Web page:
1. The “Homevoter” Theory

Many analysts suggest that the influence of single-family homeowners may be the primary determinant of zoning policy. 17 William Fischel's “homevoter hypothesis” offers the most detailed case for this theory 18 (throughout this article, we use the term he coined to describe not only his specific proposition, but others that likewise focus on homeowners' influence). Fischel argues that in many jurisdictions, homeowners have the greatest influence over government decisions because they control the majority of votes, and they exercise that influence to protect and maximize their housing values. 19 Public officials respond by pursuing land-use, taxation, and spending policies that will increase (or at least maintain) the value of existing single-family housing within the jurisdiction. Though Fischel concedes that developers hold some sway, he dismisses it as “the influence of supplicants and salesmen” given the ultimate fealty of public officials to the interests of homevoters. 20

Fischel and other proponents are explicit that the homevoter theory applies best in smaller, suburban jurisdictions with higher homeownership rates and fewer municipal policy issues to muddy the political waters. 21 However, Fischel also argues that ward-based voting and logrolling turn homevoters into a powerful political force even in large cities with complex politics. 22 Furthermore, even if they do not constitute a majority in a given jurisdiction, homeowners tend to be wealthier, better educated, better connected, and vote more often than renters. 23 Pleasing homevoters, then, may be the predominant motivation for big-city zoning decisions as well.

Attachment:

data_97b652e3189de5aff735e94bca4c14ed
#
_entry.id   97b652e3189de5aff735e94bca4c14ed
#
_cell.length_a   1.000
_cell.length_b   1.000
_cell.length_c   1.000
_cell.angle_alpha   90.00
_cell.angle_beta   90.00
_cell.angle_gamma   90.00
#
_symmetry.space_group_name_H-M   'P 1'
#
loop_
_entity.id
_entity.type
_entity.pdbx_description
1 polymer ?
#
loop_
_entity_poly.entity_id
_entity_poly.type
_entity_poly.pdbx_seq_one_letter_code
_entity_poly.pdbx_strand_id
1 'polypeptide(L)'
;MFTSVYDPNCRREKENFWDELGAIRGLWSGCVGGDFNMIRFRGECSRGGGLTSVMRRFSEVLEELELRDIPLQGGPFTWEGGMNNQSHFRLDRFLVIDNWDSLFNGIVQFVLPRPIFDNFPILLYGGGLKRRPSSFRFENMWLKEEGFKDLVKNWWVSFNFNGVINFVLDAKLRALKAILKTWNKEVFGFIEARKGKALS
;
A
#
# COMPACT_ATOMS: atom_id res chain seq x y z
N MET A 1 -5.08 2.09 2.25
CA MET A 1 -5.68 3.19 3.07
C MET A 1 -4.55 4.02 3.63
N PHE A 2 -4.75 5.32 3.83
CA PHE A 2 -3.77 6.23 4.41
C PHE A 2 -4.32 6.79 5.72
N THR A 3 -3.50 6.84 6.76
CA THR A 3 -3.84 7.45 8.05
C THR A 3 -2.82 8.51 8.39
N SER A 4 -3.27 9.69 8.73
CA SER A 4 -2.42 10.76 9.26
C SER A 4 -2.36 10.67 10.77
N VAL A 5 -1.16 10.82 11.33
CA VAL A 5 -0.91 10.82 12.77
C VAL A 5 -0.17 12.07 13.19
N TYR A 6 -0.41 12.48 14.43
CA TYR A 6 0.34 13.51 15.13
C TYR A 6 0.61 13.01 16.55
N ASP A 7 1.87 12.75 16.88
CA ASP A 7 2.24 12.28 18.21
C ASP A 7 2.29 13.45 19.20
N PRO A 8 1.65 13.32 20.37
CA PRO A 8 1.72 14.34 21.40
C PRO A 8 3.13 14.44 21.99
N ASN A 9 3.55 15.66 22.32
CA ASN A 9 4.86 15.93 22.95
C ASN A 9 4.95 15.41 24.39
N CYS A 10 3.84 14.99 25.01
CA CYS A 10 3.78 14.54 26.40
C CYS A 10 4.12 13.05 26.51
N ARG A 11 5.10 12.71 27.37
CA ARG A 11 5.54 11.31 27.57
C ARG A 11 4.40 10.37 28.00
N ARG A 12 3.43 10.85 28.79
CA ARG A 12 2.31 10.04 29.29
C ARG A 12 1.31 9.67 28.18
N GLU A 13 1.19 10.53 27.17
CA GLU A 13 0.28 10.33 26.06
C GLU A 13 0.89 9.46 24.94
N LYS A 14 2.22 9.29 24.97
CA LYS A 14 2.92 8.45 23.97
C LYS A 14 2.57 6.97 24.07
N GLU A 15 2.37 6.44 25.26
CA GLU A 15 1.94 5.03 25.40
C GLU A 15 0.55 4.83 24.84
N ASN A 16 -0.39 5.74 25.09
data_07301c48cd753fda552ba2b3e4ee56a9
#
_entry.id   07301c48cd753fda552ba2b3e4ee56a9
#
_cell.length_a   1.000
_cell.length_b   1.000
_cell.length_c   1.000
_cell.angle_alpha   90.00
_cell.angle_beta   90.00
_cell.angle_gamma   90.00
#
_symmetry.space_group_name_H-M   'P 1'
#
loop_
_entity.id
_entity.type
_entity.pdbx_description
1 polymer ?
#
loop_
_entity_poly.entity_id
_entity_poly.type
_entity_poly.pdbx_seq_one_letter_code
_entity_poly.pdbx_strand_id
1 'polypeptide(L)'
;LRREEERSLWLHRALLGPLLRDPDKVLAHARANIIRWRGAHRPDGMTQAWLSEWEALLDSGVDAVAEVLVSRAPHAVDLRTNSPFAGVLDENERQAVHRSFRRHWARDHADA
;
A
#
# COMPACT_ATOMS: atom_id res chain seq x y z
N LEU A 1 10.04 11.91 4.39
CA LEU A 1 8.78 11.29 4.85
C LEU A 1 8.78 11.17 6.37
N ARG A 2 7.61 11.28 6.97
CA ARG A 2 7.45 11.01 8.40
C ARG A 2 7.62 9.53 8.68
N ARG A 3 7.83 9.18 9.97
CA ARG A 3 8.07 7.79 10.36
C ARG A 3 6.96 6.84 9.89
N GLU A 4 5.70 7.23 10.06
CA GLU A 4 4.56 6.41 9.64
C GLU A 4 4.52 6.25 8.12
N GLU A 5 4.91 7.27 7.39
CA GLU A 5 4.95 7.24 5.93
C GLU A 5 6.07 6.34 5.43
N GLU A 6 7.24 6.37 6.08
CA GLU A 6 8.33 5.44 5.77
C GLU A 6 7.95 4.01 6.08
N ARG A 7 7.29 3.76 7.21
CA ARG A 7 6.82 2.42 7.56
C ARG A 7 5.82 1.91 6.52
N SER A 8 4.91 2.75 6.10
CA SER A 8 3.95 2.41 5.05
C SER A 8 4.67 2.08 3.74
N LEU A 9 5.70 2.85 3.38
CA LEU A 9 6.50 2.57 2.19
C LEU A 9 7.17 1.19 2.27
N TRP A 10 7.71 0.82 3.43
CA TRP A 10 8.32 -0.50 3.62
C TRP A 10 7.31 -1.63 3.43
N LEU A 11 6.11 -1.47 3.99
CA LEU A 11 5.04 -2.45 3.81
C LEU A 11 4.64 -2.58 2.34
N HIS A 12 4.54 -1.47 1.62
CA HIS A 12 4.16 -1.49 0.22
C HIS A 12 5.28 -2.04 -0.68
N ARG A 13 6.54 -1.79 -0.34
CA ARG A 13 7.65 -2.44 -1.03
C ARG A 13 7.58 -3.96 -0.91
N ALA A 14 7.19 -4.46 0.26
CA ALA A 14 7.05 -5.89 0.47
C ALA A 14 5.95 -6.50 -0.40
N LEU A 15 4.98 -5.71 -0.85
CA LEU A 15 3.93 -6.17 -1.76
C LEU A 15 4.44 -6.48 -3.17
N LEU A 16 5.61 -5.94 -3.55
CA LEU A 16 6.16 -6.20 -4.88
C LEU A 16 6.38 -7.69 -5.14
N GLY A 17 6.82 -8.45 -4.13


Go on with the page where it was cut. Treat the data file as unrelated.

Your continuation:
Which specific land-use decisions will protect the interests of homevoters will differ between jurisdictions and over time. Nevertheless, the homevoter theory implies several general propositions. First, zoning officials trying to appease homevoters generally will favor land-use regulations that minimize development near existing homeowners. Homeowners are extremely risk averse, wary of any ill effects nearby new development might have on their home values. 24 Additionally, homeowners generally will prefer to limit the number of homes that would compete with theirs when they choose to sell. 25

Second, local officials focused on homevoters will engage in “fiscal zoning.” Because property tax burdens are capitalized into home values, local governments will seek to keep taxes on existing homeowners as low as possible for a given level of public services. 26 To the extent they permit or seek additional development in their jurisdictions, public officials, then, will be motivated to use zoning tools to make sure that new development will contribute at least as much in new tax revenue as its occupants will consume in city services. 27 Otherwise, the development would result in a net transfer from existing residents to new ones, requiring either a reduction in services or an increase in taxes, either of which would reduce the value of current residents' homes. 28